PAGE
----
American Heritage® Dictionary of the English Language, Fourth Edition
- n. The substitution of a title or epithet for a proper name, as in calling a sovereign "Your Majesty.”
- n. The substitution of a personal name for a common noun to designate a member of a group or class, as in calling a traitor a "Benedict Arnold.”
Century Dictionary and Cyclopedia
- n. In rhetoric, the substitution of an epithet, or of the appellative of some office, dignity, profession, science, or trade, for the true name of a person, as when his majesty is used for a king, his lordship for a nobleman, or the philosopher for Aristotle; conversely, the use of a proper noun in the place of a common noun: as, a Cato for a man of severe gravity, or a Solomon for a wise man.
- n. rhetoric The substitution of an epithet or title in place of a proper noun
- n. rhetoric Use of a proper name to suggest its most obvious quality or aspect.
GNU Webster's 1913
- n. (Rhet.) The use of some epithet or the name of some office, dignity, or the like, instead of the proper name of the person; as when
his majestyis used for a king, or when, instead of Aristotle, we say, the philosopher; or, conversely, the use of a proper name instead of an appellative, as when a wise man is called a Solomon, or an eminent orator a Cicero.
- Latin, from Greek antonomazein, to name instead : anti-, instead of; see anti- + onomazein, to name (from onoma, name. (American Heritage® Dictionary of the English Language, Fourth Edition)
“It is not for Mr. Buckley to admit to an inattentive memory and careless writing when the polysyllabic evasion of "antonomasia" is available.”
“He blithely absolves this libel as an example of "antonomasia" ( "the use of a proper name to express a general idea," OED), saying rather too airily that in this instance he meant a "Pat Boone-type" to imply any crooner of the well-scrubbed variety.”
“Alma: ¡Profe, a mi, por antonomasia me debe tocar el azul!”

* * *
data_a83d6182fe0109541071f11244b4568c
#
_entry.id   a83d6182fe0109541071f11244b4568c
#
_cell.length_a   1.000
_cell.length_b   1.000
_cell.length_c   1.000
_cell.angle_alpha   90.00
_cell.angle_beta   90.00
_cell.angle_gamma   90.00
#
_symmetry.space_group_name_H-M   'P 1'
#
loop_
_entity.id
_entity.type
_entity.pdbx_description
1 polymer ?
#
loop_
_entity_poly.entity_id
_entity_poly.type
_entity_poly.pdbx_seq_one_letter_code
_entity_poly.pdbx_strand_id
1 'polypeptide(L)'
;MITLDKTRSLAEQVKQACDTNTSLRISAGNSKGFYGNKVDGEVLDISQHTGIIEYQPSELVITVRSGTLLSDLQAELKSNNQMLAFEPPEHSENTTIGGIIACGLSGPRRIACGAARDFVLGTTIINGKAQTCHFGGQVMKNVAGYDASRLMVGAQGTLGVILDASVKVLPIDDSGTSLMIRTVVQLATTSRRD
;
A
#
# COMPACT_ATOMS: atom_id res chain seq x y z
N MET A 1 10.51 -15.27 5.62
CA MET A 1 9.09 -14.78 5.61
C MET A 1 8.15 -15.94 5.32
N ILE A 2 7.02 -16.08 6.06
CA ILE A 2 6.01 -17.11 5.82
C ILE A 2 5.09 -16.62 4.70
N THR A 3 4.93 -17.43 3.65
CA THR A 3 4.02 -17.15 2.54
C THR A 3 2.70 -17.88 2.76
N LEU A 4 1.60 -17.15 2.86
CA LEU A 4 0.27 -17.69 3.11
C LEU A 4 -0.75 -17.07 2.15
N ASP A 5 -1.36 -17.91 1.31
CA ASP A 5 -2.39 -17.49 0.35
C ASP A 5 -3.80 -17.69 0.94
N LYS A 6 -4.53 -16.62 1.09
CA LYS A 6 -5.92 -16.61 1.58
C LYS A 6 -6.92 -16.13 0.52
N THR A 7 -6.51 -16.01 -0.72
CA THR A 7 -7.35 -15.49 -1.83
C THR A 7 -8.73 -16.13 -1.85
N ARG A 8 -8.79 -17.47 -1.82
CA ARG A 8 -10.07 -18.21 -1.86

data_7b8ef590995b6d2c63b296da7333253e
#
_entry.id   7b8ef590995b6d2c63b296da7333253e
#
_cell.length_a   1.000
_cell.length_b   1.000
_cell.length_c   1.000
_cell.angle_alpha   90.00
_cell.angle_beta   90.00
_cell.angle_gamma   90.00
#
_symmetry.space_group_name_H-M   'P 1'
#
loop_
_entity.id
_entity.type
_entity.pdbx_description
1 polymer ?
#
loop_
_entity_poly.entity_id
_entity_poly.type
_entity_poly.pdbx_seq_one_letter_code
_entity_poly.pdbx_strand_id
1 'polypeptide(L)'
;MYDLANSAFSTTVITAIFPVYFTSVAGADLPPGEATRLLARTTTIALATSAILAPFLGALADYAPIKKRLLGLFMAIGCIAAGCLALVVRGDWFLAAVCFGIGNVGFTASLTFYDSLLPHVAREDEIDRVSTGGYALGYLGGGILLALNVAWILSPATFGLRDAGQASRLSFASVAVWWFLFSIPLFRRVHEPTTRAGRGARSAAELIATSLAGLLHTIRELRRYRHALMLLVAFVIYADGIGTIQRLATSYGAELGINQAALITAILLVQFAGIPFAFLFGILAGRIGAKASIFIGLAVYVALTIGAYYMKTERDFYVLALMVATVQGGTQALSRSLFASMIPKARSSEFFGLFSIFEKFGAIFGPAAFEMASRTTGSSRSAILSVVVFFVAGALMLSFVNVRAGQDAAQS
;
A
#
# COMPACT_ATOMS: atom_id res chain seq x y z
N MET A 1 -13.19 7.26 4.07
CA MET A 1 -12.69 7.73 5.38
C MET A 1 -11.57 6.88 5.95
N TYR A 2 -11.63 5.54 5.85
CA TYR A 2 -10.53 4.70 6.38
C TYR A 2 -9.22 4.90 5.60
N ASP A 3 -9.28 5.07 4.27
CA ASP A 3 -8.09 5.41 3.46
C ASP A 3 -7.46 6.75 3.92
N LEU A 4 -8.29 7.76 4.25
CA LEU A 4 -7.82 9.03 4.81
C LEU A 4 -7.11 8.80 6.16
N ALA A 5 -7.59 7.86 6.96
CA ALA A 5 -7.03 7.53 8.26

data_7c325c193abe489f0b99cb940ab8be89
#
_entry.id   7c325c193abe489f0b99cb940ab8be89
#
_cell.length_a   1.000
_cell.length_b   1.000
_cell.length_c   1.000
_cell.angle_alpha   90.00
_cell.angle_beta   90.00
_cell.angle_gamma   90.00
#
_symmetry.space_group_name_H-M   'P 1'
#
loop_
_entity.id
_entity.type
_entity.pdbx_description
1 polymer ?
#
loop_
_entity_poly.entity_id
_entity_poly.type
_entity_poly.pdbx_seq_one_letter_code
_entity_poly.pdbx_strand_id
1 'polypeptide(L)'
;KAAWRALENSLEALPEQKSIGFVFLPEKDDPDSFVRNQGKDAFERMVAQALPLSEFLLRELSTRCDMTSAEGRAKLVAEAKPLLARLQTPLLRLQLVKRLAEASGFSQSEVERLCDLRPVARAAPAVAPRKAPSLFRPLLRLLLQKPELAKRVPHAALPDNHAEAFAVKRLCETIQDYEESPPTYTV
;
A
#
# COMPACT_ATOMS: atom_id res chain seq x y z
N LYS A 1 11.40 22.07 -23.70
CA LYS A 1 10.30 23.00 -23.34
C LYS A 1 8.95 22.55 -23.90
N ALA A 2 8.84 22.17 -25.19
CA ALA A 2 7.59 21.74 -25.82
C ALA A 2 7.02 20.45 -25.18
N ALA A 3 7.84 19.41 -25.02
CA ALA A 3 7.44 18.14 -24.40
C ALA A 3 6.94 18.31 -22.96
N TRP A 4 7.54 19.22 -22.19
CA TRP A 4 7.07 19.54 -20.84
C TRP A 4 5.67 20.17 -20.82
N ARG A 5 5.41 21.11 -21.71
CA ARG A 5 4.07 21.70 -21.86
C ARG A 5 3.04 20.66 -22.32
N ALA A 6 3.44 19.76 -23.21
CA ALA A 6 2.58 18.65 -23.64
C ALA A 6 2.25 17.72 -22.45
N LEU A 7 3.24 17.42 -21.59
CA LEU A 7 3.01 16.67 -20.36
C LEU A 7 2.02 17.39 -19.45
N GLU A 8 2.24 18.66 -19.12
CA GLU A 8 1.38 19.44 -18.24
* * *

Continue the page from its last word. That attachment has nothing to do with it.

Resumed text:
“More or less by antonomasia, an erudite word that I met only many years after and learned the meaning of ...”
“Garibaldi was always or almost always victorious (in reality he fought brilliant guerrilla skirmishes which piety later turned into vast and tidy battles); he was the first to be called Il Duce, a pompous nineteenth-century opera libretto title, by antonomasia (Mussolini had been called Il Duce by his socialist followers before 1914 and took the title with him to the Fascist party).”
“These, by the extension of the generic term to specifically designate a new subdivision, are, by antonomasia, called gratuitously given graces”
“Nestorians call the Bishop of Mopsuestia, by antonomasia, the”
“By antonomasia, the word has come to designate also the good work itself, in so far as it deserves a reward from the person in whose service it was performed.”
“IN Florence, a rich and famous city of Italy, in the province called Tuscany, there dwelt two rich and principal gentlemen called Anselmo and Lothario, which two were so great friends, as they were named for excellency, and by antonomasia, by all those that knew them, the Two Friends.”
“What is generally called art, by antonomasia, collects intuitions that are wider and more complex than those which we generally experience, but these intuitions are always of sensations and impressions.”
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From the GNU Webster's 1913:
Antonomasia: "n. The use of some epithet or the name of some office, dignity, or the like, instead of the proper name of the person; as when his majesty is...
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